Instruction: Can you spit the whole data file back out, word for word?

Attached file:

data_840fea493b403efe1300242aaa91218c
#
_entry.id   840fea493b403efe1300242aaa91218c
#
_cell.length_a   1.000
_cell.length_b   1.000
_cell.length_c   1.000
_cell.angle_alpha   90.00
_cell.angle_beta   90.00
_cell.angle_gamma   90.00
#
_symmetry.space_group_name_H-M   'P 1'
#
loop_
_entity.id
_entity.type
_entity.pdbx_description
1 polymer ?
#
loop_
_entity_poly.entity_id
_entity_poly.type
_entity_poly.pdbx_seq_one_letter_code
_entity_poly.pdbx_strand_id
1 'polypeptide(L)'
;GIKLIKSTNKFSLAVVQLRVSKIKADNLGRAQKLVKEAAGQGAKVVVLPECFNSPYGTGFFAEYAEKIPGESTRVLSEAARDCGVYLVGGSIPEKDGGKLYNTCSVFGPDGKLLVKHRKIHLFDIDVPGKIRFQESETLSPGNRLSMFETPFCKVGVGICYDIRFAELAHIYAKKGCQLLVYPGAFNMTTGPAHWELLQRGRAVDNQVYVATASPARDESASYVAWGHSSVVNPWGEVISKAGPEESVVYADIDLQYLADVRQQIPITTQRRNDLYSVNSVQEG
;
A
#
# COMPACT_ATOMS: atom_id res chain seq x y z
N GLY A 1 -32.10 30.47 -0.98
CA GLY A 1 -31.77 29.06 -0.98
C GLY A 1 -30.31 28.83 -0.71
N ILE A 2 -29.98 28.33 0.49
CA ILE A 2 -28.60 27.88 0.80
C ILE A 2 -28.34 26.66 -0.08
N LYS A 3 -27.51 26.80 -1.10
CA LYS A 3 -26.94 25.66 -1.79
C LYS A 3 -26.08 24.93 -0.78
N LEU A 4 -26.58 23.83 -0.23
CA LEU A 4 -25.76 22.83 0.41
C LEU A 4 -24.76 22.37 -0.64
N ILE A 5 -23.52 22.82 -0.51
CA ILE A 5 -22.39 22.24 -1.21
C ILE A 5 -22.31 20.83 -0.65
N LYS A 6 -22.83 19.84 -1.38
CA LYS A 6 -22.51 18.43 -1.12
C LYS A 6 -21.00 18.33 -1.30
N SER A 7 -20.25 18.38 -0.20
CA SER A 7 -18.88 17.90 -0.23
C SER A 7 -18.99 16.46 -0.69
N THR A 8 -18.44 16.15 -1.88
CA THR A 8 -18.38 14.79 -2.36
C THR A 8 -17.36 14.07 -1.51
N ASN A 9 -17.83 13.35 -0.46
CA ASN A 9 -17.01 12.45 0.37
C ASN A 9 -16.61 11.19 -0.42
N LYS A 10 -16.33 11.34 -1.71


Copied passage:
data_840fea493b403efe1300242aaa91218c
#
_entry.id   840fea493b403efe1300242aaa91218c
#
_cell.length_a   1.000
_cell.length_b   1.000
_cell.length_c   1.000
_cell.angle_alpha   90.00
_cell.angle_beta   90.00
_cell.angle_gamma   90.00
#
_symmetry.space_group_name_H-M   'P 1'
#
loop_
_entity.id
_entity.type
_entity.pdbx_description
1 polymer ?
#
loop_
_entity_poly.entity_id
_entity_poly.type
_entity_poly.pdbx_seq_one_letter_code
_entity_poly.pdbx_strand_id
1 'polypeptide(L)'
;GIKLIKSTNKFSLAVVQLRVSKIKADNLGRAQKLVKEAAGQGAKVVVLPECFNSPYGTGFFAEYAEKIPGESTRVLSEAARDCGVYLVGGSIPEKDGGKLYNTCSVFGPDGKLLVKHRKIHLFDIDVPGKIRFQESETLSPGNRLSMFETPFCKVGVGICYDIRFAELAHIYAKKGCQLLVYPGAFNMTTGPAHWELLQRGRAVDNQVYVATASPARDESASYVAWGHSSVVNPWGEVISKAGPEESVVYADIDLQYLADVRQQIPITTQRRNDLYSVNSVQEG
;
A
#
# COMPACT_ATOMS: atom_id res chain seq x y z
N GLY A 1 -32.10 30.47 -0.98
CA GLY A 1 -31.77 29.06 -0.98
C GLY A 1 -30.31 28.83 -0.71
N ILE A 2 -29.98 28.33 0.49
CA ILE A 2 -28.60 27.88 0.80
C ILE A 2 -28.34 26.66 -0.08
N LYS A 3 -27.51 26.80 -1.10
CA LYS A 3 -26.94 25.66 -1.79
C LYS A 3 -26.08 24.93 -0.78
N LEU A 4 -26.58 23.83 -0.23
CA LEU A 4 -25.76 22.83 0.41
C LEU A 4 -24.76 22.37 -0.64
N ILE A 5 -23.52 22.82 -0.51
CA ILE A 5 -22.39 22.24 -1.21
C ILE A 5 -22.31 20.83 -0.65
N LYS A 6 -22.83 19.84 -1.38
CA LYS A 6 -22.51 18.43 -1.12
C LYS A 6 -21.00 18.33 -1.30
N SER A 7 -20.25 18.38 -0.20
CA SER A 7 -18.88 17.90 -0.23
C SER A 7 -18.99 16.46 -0.69
N THR A 8 -18.44 16.15 -1.88
CA THR A 8 -18.38 14.79 -2.36
C THR A 8 -17.36 14.07 -1.51
N ASN A 9 -17.83 13.35 -0.46
CA ASN A 9 -17.01 12.45 0.37
C ASN A 9 -16.61 11.19 -0.42
N LYS A 10 -16.33 11.34 -1.71